People taking once-daily Norvir (ritonavir)–boosted Prezista (darunavir) monotherapy were able to maintain control over HIV for 96 week about as well as people who switched to Novir-boosted Prezista plus two nucleoside reverse transcriptase inhibitors (NRTIs). These data were presented Thursday, July 22, at the XVIII International AIDS Conference (IAC), taking place July 18 to 23 in Vienna.

Though not a common strategy in the United States, there has been global interest in whether it might be possible to control HIV with fewer antiretroviral (ARV) drugs, particularly as a means to reduce toxicity. The first drug studied in this manner was the protease inhibitor Kaletra, which is a fixed dose combination pill made up of lopinavir, boosted by small dose of ritonavir. In a number of studies, Kaletra monotherapy was pitted against Kaletra plus two NRTIs. Though monotherapy worked well, it never quite equaled the potency of the full three-drug combination.

More recent studies have found that Norvir-boosted Prezista might actually be more potent than Kaletra, and thus a good candidate for further monotherapy studies. Two studies of this strategy were reported at the Fifth International AIDS Society (IAS) Conference on Pathogenesis, Treatment and Prevention last year in Cape Town. One, called MONET, indicated that once-daily Norvir-boosted Prezista monotherapy (Prezista monotherapy) was equivalent in terms of potency and safety to a regimen that included two NRTIs over 48 weeks. A second study, called MONOI, found that twice-daily monotherapy was not equivalent to triple-drug treatment.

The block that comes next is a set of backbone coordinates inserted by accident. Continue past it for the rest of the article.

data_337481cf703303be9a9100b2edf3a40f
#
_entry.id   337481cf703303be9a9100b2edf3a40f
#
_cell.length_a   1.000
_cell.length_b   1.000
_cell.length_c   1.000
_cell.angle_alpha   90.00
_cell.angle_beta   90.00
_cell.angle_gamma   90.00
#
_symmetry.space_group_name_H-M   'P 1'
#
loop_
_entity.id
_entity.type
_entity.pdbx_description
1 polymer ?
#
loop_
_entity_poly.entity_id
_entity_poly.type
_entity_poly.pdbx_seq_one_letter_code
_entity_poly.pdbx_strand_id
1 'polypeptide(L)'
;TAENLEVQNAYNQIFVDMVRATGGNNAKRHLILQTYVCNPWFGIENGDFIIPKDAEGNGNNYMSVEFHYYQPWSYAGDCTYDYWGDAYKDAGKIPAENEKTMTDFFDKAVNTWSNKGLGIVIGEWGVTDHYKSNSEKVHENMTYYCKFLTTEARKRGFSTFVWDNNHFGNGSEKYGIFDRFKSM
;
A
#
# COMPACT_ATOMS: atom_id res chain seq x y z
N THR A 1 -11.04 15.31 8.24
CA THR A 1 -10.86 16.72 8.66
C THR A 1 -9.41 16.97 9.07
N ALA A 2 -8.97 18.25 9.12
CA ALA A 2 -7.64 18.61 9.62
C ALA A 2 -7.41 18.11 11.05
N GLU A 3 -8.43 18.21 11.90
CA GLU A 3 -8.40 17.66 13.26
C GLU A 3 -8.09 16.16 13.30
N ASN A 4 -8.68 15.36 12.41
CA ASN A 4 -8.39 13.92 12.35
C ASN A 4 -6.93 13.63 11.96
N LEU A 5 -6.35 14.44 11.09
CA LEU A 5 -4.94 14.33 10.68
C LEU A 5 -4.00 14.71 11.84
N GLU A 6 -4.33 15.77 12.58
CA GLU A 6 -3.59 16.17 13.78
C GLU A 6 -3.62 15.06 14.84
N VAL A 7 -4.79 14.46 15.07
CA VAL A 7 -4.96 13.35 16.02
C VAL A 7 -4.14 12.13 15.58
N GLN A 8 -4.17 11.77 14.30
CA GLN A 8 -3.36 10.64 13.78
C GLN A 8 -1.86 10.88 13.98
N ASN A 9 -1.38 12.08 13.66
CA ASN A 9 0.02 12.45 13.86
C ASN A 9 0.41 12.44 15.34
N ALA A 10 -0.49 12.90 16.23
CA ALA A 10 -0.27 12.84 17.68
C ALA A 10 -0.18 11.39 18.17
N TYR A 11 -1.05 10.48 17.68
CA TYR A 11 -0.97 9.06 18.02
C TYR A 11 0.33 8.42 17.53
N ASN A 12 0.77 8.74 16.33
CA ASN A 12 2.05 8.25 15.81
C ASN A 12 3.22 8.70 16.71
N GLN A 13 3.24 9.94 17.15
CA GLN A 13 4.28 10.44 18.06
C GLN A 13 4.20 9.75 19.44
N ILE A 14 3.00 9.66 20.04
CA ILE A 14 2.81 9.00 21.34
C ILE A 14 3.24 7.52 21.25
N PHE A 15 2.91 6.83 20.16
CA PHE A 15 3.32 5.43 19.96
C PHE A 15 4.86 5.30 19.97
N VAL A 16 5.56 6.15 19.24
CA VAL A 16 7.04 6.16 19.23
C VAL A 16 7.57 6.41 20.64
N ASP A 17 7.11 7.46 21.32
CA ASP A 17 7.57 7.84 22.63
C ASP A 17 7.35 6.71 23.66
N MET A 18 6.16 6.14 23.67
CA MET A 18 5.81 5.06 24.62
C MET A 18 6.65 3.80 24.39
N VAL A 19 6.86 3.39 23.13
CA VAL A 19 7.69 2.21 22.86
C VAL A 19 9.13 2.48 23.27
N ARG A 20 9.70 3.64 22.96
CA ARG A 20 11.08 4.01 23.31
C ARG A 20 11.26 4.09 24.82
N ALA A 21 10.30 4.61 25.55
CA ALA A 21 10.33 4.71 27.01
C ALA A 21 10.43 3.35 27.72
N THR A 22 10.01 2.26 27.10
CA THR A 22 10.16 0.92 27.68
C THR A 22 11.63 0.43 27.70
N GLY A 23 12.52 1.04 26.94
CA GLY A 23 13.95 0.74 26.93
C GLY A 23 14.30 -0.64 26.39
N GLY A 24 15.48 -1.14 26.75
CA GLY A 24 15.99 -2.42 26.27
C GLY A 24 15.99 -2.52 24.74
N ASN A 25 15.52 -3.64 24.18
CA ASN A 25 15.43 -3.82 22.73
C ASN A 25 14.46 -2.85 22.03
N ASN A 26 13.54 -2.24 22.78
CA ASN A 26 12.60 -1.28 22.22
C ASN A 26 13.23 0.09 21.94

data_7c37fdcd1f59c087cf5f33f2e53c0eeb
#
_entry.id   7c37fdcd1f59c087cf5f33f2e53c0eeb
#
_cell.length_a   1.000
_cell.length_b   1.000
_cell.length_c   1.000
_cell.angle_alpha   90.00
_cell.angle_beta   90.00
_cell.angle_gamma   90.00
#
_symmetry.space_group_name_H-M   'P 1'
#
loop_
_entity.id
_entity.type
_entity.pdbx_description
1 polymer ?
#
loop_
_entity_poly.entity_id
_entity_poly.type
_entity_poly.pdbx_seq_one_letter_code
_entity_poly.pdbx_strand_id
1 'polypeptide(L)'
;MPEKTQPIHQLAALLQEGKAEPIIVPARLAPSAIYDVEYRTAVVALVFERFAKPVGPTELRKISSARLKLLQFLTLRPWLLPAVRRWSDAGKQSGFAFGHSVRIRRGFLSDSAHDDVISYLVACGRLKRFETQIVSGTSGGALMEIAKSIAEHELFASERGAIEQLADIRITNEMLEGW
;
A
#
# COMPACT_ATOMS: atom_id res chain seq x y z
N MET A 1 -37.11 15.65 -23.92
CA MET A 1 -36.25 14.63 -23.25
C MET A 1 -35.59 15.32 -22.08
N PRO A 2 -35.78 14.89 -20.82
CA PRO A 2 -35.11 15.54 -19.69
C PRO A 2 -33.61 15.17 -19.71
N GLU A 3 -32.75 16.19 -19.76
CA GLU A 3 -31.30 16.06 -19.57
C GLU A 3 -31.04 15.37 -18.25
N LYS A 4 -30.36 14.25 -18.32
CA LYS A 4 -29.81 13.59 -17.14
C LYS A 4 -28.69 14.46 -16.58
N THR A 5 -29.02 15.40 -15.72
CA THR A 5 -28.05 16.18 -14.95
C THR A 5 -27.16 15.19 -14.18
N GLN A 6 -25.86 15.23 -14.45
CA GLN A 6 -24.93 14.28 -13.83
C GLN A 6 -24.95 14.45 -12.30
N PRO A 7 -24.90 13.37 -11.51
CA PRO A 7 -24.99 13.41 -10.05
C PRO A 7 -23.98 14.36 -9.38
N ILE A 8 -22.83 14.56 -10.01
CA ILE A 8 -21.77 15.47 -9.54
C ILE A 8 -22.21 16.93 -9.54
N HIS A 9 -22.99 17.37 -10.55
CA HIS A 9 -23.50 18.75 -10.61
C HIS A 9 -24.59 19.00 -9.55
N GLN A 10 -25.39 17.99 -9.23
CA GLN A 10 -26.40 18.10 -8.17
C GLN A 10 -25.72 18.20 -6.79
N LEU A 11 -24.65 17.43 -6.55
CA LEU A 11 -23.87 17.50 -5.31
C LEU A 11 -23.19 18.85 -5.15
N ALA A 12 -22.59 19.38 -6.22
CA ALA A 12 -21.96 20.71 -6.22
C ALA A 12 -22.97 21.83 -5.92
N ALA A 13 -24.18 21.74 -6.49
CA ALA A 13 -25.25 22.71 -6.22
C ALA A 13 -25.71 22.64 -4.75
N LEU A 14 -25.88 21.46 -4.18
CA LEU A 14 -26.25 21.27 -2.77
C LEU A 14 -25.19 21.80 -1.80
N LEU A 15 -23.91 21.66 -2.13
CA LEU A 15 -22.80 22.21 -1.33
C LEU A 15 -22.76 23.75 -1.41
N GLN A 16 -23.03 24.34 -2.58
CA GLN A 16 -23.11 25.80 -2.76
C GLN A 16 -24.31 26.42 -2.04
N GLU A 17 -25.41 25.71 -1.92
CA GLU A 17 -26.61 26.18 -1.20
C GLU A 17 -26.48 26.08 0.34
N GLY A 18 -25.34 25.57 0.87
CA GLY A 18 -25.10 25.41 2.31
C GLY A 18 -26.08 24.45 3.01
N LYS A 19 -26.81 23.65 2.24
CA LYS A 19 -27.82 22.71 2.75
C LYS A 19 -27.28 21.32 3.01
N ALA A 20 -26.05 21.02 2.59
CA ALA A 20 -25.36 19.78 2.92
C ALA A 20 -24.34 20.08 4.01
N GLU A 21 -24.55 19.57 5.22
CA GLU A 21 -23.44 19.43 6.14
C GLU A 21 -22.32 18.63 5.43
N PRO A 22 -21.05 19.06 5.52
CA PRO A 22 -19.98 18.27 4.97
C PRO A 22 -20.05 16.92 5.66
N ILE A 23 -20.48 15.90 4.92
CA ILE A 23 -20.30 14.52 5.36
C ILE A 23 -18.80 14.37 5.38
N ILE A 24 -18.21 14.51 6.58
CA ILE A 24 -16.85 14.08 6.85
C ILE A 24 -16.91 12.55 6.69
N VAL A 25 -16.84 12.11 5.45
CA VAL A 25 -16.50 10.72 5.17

At IAC this year, Armin Rieger, MD, from the University of Vienna, reported on 96-week data from MONET. To recap: Researchers with MONET recruited 256 people who were taking ARV therapy and had a viral load of less than 50 copies. Roughly half switched to Prezista monotherapy, and half switched to Norvir-boosted Prezista plus two NRTIs.

While at 48 weeks people taking monotherapy had equivalent efficacy to those taking triple-drug therapy—regardless of which type of analysis was used—by 96 weeks, there began to be a slight difference between the two groups.

In one analysis, where people on monotherapy were not counted as failures if they switched to triple-drug therapy following a detectable viral load, Prezista monotherapy was statistically equivalent to triple-drug therapy. When switches were not allowed, however—when they were counted as treatment failures—monotherapy was found to be inferior to triple-drug therapy.

Rieger reported data that should be noted before rushing to the conclusion that monotherapy is simply inferior to triple-drug therapy. First, the participants in the study had extensive prior treatment experience. On average, people in both groups had been on ARV therapy for at least six years. Thus, it is possible that the results might have been different in people who had only recently begun taking ARVs.

Second, hepatitis C virus (HCV) infection and intravenous drug use (IDU) substantially explained the difference in efficacy between the two arms. The implications of this are not entirely clear, but they suggest that greater potency does matter more in people with HCV and in people who might have adherence challenges.

On the other hand, there were no significant benefits for people on monotherapy in terms of side effects. In fact, there were a higher number of moderate to serious increases in lipids (cholesterol and triglycerides) in the monotherapy group than in the triple-drug therapy group.

In conclusion, while these data are intriguing and do suggest that for at least some people, monotherapy can be just as potent as triple-drug therapy, it is unclear how the results should influence treatment decisions for people living with HIV.